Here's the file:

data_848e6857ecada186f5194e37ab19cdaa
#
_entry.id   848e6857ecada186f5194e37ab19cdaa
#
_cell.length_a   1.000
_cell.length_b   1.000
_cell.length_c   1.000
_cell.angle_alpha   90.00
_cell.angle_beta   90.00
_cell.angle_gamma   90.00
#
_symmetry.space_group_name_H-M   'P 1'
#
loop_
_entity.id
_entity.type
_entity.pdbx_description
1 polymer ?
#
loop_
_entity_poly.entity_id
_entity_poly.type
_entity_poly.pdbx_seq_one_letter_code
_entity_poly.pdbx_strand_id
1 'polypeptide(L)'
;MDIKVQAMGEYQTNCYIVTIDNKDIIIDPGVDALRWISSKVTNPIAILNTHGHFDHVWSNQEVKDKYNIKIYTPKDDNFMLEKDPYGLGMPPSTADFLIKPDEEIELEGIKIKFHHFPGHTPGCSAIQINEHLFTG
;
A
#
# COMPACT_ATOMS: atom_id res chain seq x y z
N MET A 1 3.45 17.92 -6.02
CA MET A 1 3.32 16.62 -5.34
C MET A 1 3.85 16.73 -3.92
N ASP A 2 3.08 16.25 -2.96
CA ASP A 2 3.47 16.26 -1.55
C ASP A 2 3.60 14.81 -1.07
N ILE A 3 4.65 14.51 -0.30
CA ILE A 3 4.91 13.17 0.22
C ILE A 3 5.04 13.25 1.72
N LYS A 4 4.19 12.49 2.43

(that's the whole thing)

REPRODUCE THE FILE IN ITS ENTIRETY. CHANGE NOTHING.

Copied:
data_848e6857ecada186f5194e37ab19cdaa
#
_entry.id   848e6857ecada186f5194e37ab19cdaa
#
_cell.length_a   1.000
_cell.length_b   1.000
_cell.length_c   1.000
_cell.angle_alpha   90.00
_cell.angle_beta   90.00
_cell.angle_gamma   90.00
#
_symmetry.space_group_name_H-M   'P 1'
#
loop_
_entity.id
_entity.type
_entity.pdbx_description
1 polymer ?
#
loop_
_entity_poly.entity_id
_entity_poly.type
_entity_poly.pdbx_seq_one_letter_code
_entity_poly.pdbx_strand_id
1 'polypeptide(L)'
;MDIKVQAMGEYQTNCYIVTIDNKDIIIDPGVDALRWISSKVTNPIAILNTHGHFDHVWSNQEVKDKYNIKIYTPKDDNFMLEKDPYGLGMPPSTADFLIKPDEEIELEGIKIKFHHFPGHTPGCSAIQINEHLFTG
;
A
#
# COMPACT_ATOMS: atom_id res chain seq x y z
N MET A 1 3.45 17.92 -6.02
CA MET A 1 3.32 16.62 -5.34
C MET A 1 3.85 16.73 -3.92
N ASP A 2 3.08 16.25 -2.96
CA ASP A 2 3.47 16.26 -1.55
C ASP A 2 3.60 14.81 -1.07
N ILE A 3 4.65 14.51 -0.30
CA ILE A 3 4.91 13.17 0.22
C ILE A 3 5.04 13.25 1.72
N LYS A 4 4.19 12.49 2.43